Vincenzo Lancia did not invent the motorcar, nor was he a pioneer who struggled to make a gasoline engine run for the first time. Instead, this well-to-do Italian was a visionary whose automotive creations were among the first to combine engineering excellence with strong individualistic character.
Vincenzo Lancia himself did not enjoy the commercial success of his famed Lancia Aprilia because he died suddenly in February of 1937, suffering heart failure at the young age of 56. A great man was gone – a man who had brilliant ideas where automobiles were concerned and a man who embodied the Italian spirit, a family man who was not only a father but a caring patron to his employees, a man who was larger-than-life in the best ways. Lancia’s Aprilia lived on well after World War II as the first sports saloon for those who needed everyday transportation but wanted to compete in racing over the weekend. The dozens of Aprilias that were entered in each of the Mille Miglias of the late 1930s and ’40s serve as evidence of this. Ultimately, over 25,000 Aprilias were made.
This success obliged Vincenzo’s widow Adele and son Gianni to continue his work. And they did, pushing the Lancia name to even greater accomplishments. Gianni might not have been the best of businessmen, but his vision regarding engineering was as good as his father’s.
In 1938, Gianni Lancia and his mother lured the great Vittorio Jano, one of Enzo Ferrari’s most capable engineers, back to his hometown of Turin to work for Lancia. The versatile Jano initially worked on the renowned Lancia heavy trucks while also developing a 5-speed gearbox for the Ardea, the Aprilia’s little sister. That was an industry first, to be followed by numerous other advances. World War II interrupted production, particularly once the occupation began, but working in a secret office in Padova, Jano and his team continued to plan for the future.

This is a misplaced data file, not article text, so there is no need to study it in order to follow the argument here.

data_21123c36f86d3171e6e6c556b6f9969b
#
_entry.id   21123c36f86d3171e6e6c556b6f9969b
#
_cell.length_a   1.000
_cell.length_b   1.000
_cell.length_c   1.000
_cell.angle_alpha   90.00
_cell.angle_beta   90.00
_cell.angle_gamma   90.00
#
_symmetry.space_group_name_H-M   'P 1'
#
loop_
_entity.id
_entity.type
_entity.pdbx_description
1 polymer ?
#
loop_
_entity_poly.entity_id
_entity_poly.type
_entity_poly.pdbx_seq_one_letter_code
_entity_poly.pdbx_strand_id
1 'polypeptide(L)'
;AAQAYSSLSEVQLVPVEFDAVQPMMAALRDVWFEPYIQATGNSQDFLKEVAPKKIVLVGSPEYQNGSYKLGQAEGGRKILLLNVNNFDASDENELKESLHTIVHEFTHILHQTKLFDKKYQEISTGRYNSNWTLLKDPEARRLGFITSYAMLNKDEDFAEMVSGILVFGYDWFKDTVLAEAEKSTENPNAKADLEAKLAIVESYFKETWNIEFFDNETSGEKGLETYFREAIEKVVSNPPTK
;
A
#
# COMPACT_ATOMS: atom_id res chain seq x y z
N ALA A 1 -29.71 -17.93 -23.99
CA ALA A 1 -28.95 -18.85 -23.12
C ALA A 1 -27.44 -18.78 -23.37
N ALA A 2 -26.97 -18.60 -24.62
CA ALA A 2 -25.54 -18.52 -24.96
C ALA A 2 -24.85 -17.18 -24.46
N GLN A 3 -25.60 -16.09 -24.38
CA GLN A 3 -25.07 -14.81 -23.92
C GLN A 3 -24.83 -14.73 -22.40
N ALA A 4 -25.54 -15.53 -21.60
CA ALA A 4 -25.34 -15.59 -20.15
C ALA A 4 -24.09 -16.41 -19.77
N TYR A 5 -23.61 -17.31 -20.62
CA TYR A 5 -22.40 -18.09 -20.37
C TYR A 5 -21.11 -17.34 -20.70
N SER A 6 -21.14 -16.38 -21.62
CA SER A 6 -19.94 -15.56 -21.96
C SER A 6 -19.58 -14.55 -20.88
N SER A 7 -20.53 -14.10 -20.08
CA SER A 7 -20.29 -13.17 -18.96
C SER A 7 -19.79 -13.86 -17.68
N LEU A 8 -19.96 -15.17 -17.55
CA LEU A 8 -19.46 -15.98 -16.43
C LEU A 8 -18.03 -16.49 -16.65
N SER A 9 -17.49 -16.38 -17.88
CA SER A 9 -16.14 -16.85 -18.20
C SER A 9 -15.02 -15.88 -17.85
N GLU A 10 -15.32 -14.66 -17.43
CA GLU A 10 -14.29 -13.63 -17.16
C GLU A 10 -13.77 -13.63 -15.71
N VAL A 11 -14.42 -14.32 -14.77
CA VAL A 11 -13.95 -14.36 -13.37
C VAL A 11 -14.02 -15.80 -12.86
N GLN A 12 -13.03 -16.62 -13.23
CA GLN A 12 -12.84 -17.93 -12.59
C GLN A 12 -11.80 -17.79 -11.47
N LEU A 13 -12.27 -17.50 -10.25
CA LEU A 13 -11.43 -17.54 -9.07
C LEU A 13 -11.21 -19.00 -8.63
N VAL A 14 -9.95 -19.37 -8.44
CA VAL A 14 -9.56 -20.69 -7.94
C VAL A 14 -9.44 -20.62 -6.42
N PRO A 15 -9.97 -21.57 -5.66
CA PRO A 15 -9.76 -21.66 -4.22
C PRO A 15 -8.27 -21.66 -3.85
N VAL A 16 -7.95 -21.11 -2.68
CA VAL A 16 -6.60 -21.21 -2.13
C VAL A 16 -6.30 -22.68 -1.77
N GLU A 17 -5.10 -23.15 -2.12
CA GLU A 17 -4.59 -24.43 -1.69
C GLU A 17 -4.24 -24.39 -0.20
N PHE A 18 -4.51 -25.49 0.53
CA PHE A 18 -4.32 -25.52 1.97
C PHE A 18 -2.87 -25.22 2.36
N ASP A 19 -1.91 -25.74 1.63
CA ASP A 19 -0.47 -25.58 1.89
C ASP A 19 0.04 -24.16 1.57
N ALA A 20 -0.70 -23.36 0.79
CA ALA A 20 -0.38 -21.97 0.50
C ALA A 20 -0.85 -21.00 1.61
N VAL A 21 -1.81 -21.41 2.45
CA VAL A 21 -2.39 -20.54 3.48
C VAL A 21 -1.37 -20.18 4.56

And everything came together in the brilliant Lancia Aurelia, which debuted in 1950. This car’s engineering clearly resulted from Jano’s Grand Prix experience; the Aurelia had an aluminum V6 engine, an independent rear suspension that was a match for the German swing axle principles, and a rear mounted transaxle, and it was the first car to use radial ply tires. All of this was intelligently packed into a sophisticated and fast family saloon.
The Lancia Aurelia B20 GT Coupe’s 2+2 design proved very popular for its entire eight year production run and was bought by many racing drivers such as Juan Manuel Fangio, Jean Behra and Mike Hawthorn.
1953 Lancia Aurelia B20 GT Pinin Farina Coupe – Liege-Rome-Liege Rally Car
As seen at the 2008 Pebble Beach Concours d’Elegance, this is the Squadra Corse Lancia team car that was driven to first place overall by Belgian driver Johnny Claes in the 1953 Liège-Rome-Liège Rally. Differing only slightly from the standard B20, it boasts 139 bhp from its specially tuned V6 engine. Claes drove virtually all of the 5,000 kilometers of the Rally himself, fighting not only the elements but also a failing dynamo due partially to the strain of handling a few more lights than it was originally designed to power.
All of the 1953 racing B20s were painted the ivory and blue colors of Turin. Once owned by a member of the Vignale family, this rare Lancia team car has been restored to its original Liège-Rome-Liège Rally specifications by Umberto Fraccaro Genovese of Italy.
[Source: Pebble Beach Concours